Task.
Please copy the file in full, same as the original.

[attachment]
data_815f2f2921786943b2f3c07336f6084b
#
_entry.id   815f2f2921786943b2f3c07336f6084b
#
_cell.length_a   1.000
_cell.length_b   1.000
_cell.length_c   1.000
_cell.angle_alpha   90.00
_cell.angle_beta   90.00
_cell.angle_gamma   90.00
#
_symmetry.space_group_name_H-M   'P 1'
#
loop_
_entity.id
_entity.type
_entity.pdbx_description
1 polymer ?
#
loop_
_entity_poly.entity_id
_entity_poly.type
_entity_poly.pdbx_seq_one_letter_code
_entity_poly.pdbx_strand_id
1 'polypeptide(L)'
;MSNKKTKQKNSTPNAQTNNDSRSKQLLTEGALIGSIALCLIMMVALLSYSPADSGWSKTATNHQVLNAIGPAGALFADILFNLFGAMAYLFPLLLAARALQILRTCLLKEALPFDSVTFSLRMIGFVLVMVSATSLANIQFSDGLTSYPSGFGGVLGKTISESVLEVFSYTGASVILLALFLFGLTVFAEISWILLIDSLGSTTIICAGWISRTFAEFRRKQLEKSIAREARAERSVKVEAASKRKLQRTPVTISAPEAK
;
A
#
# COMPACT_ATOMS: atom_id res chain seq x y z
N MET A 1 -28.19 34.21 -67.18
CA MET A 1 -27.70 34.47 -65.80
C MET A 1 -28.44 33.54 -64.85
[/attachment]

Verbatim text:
data_815f2f2921786943b2f3c07336f6084b
#
_entry.id   815f2f2921786943b2f3c07336f6084b
#
_cell.length_a   1.000
_cell.length_b   1.000
_cell.length_c   1.000
_cell.angle_alpha   90.00
_cell.angle_beta   90.00
_cell.angle_gamma   90.00
#
_symmetry.space_group_name_H-M   'P 1'
#
loop_
_entity.id
_entity.type
_entity.pdbx_description
1 polymer ?
#
loop_
_entity_poly.entity_id
_entity_poly.type
_entity_poly.pdbx_seq_one_letter_code
_entity_poly.pdbx_strand_id
1 'polypeptide(L)'
;MSNKKTKQKNSTPNAQTNNDSRSKQLLTEGALIGSIALCLIMMVALLSYSPADSGWSKTATNHQVLNAIGPAGALFADILFNLFGAMAYLFPLLLAARALQILRTCLLKEALPFDSVTFSLRMIGFVLVMVSATSLANIQFSDGLTSYPSGFGGVLGKTISESVLEVFSYTGASVILLALFLFGLTVFAEISWILLIDSLGSTTIICAGWISRTFAEFRRKQLEKSIAREARAERSVKVEAASKRKLQRTPVTISAPEAK
;
A
#
# COMPACT_ATOMS: atom_id res chain seq x y z
N MET A 1 -28.19 34.21 -67.18
CA MET A 1 -27.70 34.47 -65.80
C MET A 1 -28.44 33.54 -64.85